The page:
Jeffrey M. Cucina
U.S. Customs and Border Protection
University of Baltimore
Note. The views expressed in this paper are those of the authors and do not necessarily reflect the views of U.S. Customs and Border Protection or the U.S. Federal Government.
An important aspect of the history of I-O psychology is our academic lineage. Much of our field’s knowledge and training is transferred through teaching and academic mentorship. Most SIOP members entered the field of I-O psychology by studying under another I-O psychologist during graduate school. Nearly 20 years ago, Frank Landy (1997) published his final version of the I-O family tree (previous versions were published in 1991 and 1992). Landy (1997) focused his tree on the lineage of SIOP past presidents and his tree traces their lineage all the way back to William Wundt who established the first laboratory for psychology and is known as the father of psychology.
There have been 21 new SIOP presidents since Landy’s (1997) last published tree. At the suggestion of Paul Thayer and Past President Steve Kozlowski, we have updated Landy’s tree so that it now includes these additional 21presidents. We added new presidents to the tree using information from personal communications, published biographies and obituaries, databases, and a lot of interlibrary loan requests for copies of dissertations. The databases we used were PhdTree.org and ProQuest Dissertation Express. Both of these databases report the advisors for most recent PhD graduates and PhDTree.org reports it for many major research figures. Similar to Landy, when updating the tree, we focused on official dissertation chairs for each individual. However, if there was an indication that another professor was more appropriate (e.g., if the major advisor was on leave at the time of the dissertation defense or passed away) we listed that individual on the tree instead.
The trees are shown in Figure 1. A PowerPoint version of the trees has been uploaded to the SIOP Virtual Museum (http://www.siop.org/Museum/IO_Family_Tree.aspx
). We created the PowerPoint version so that you can download the tree and add yourself to it (if you so desire) and to make it easier for future SIOP Historians to update the tree as new presidents assume office.
Several new branches have been added to the tree since Landy’s (1997) last update. For example, Morton McPhail’s lineage leads to Theodore Newcombe who had two mentors, one of whom leads back to Wundt via new branch involving Kulpe (a student of Wundt). James McKeen Cattell’s branch has been expanded and now takes up two panels. Of the 21 new presidents, eight lie on Cattell’s tree; all eight trace their lineage through E.L. Thorndike (who incidentally is the first author’s great-great-grand advisor).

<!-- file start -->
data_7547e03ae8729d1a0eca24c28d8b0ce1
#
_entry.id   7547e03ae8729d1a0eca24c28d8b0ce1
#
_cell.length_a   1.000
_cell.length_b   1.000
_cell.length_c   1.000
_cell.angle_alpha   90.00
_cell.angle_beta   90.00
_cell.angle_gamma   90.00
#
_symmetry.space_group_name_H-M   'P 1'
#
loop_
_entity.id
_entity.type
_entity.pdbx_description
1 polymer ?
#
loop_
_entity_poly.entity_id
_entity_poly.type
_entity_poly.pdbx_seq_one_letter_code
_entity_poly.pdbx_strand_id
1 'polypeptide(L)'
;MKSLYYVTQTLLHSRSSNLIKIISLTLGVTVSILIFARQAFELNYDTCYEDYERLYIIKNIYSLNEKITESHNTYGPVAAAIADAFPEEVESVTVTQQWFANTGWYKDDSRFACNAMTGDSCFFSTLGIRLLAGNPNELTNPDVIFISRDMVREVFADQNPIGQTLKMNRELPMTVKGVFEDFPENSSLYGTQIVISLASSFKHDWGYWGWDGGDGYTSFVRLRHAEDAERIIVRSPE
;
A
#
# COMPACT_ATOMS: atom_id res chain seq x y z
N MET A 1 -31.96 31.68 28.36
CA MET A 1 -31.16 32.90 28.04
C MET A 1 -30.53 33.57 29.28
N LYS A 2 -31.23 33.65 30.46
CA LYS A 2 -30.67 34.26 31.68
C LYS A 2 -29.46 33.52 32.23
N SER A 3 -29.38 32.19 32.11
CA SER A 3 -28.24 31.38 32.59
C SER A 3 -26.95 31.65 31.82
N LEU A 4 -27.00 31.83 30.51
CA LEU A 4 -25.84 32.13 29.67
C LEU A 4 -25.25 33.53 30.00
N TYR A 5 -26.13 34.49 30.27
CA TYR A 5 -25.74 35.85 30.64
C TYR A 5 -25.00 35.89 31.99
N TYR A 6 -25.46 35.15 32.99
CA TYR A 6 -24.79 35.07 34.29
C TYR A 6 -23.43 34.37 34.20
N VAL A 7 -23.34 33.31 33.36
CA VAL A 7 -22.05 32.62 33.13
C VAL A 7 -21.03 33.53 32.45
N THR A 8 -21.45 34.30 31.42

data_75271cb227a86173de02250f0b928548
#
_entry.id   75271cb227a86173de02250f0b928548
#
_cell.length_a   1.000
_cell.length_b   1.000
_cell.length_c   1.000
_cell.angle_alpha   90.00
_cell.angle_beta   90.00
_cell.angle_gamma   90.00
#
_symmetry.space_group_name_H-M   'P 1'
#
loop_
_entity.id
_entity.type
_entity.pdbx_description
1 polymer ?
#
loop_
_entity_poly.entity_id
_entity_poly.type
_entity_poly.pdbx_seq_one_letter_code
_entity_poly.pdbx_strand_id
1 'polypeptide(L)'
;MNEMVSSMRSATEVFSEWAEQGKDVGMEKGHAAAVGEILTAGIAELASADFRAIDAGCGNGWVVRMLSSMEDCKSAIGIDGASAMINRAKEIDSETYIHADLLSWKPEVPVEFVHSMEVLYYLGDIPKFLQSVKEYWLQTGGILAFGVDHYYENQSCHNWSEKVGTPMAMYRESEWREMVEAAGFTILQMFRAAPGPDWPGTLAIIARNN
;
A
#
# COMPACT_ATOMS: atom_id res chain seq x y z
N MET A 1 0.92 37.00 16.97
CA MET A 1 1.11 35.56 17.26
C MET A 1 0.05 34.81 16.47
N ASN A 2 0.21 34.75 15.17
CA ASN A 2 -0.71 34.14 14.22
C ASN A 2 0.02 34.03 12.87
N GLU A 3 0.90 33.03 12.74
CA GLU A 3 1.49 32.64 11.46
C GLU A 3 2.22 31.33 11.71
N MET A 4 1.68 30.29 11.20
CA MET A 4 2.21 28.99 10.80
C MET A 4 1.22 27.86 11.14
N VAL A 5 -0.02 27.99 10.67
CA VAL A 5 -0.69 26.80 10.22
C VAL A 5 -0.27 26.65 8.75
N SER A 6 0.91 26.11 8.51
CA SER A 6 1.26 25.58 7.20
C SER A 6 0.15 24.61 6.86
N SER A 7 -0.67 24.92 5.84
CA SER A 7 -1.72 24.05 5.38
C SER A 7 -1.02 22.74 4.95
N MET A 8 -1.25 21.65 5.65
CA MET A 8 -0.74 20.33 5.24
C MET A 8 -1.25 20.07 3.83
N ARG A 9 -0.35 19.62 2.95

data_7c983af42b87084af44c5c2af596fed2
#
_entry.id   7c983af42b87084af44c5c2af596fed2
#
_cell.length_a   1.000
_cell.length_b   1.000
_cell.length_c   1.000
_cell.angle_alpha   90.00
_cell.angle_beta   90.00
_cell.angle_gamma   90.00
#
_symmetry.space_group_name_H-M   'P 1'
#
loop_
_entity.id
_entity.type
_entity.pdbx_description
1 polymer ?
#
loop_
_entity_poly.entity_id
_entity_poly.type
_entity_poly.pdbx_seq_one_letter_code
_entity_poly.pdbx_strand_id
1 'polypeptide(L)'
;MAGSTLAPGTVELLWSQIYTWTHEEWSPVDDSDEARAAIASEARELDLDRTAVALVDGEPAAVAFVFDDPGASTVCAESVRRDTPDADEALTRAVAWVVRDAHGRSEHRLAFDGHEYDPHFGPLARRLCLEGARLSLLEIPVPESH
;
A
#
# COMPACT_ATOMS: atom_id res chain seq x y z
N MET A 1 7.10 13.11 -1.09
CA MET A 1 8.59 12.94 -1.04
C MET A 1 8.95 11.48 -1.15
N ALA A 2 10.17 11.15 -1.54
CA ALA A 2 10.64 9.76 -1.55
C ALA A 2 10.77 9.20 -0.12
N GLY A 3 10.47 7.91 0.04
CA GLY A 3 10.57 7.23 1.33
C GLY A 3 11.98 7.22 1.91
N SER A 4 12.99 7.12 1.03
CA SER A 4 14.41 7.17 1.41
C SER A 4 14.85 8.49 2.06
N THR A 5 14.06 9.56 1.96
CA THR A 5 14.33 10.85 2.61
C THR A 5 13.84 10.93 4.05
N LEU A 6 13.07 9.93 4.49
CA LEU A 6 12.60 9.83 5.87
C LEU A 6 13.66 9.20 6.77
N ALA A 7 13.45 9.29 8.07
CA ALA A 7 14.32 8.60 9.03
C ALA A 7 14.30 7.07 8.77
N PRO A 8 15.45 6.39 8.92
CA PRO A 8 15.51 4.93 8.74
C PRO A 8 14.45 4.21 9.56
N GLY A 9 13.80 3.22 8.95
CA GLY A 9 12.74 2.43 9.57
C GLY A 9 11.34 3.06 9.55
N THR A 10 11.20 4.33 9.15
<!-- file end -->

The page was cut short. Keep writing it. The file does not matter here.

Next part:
A new subbranch has been added for William James whose descendants now include Fritz Drasgow and William Macey. This subbranch also adds psychology luminaries John B. Watson (of Little Albert fame), John Dewey, Stanley Hall, and Robert Yerkes to the I-O family tree.
Landy (1997) noted that his trees showed “no clear ‘royal line’” for SIOP presidents (p. 28). The same can be said for our updated trees. However, C. J. Bartlett and Harold Burtt mentored more SIOP presidents, four each, than anyone else on the tree. Their lines also include an additional three and two presidents, respectively. Marvin Dunnette’s line also has a large number of presidents (a total of six).
Perhaps the most interesting lineage, and the most difficult for us to trace, is that of Michael Burke. His advisor, Nambury Raju, received a master’s in I-O psychology from Purdue and then went on to receive a PhD in Mathematics from the Illinois Institute of Technology (IIT) before taking a teaching position in the IIT Department of Psychology. Raju’s master’s thesis advisor was Ernest McCormick, and we note that on the tree. Raju’s dissertation advisor was Leon Bernstein, who received his PhD in either 1940 or 1941 in Mathematics from the State University of Vilnius in Lithuania. It was a turbulent time for Vilnius as the traditionally Lithuanian city was invaded by the Soviets and turned back over to Lithuania in 1939. Just one year later, in 1940, it was annexed back by the Soviets only to be invaded by the Nazis in 1941. The university suffered during these years; all students and faculty were dismissed in 1939 after Lithuania regained control from Polish administrators. The Nazis restricted the universities activities and eventually turned it into a military base. Many students and professors perished during these years; some of those who were living were forced to form underground universities to continue their studies1 According to one of his students (Claude Levesque personal communication April 12, 2016), Bernstein’s dissertation advisor was a law professor named Vaclovas Biržiška who held a law degree but not a PhD. This is unique but not surprising given the circumstances. Thus this branch of the tree ends with Biržiška.
Nearly 2 decades, and 21 presidents, after the most recent SIOP family tree was assembled, the diversity of academic lineages remains unchanged. We continue to find several lineages with varied specializations, from music to math, highlighting the interdisciplinary nature of I-O psychology and its thought leaders. That being said, rare powerhouse lineages that continue to influence the field were identified and recognized. Through the new PowerPoint file, we hope it is easier for the family tree to be continually updated and maintained. We can’t wait to see what the next 20 years have in store.
Landy, F.J. (1991). The I-O family tree. The Industrial-Organizational Psychologist, 29(2), 31-34.
Landy, F.J. (1992). Hugo Münsterberg: Victim or visionary? Journal of Applied Psychology, 77(6), 787-802.
Landy, F.J. (1997). The family tree. The Industrial-Organizational Psychologist, 34(3), 28-36.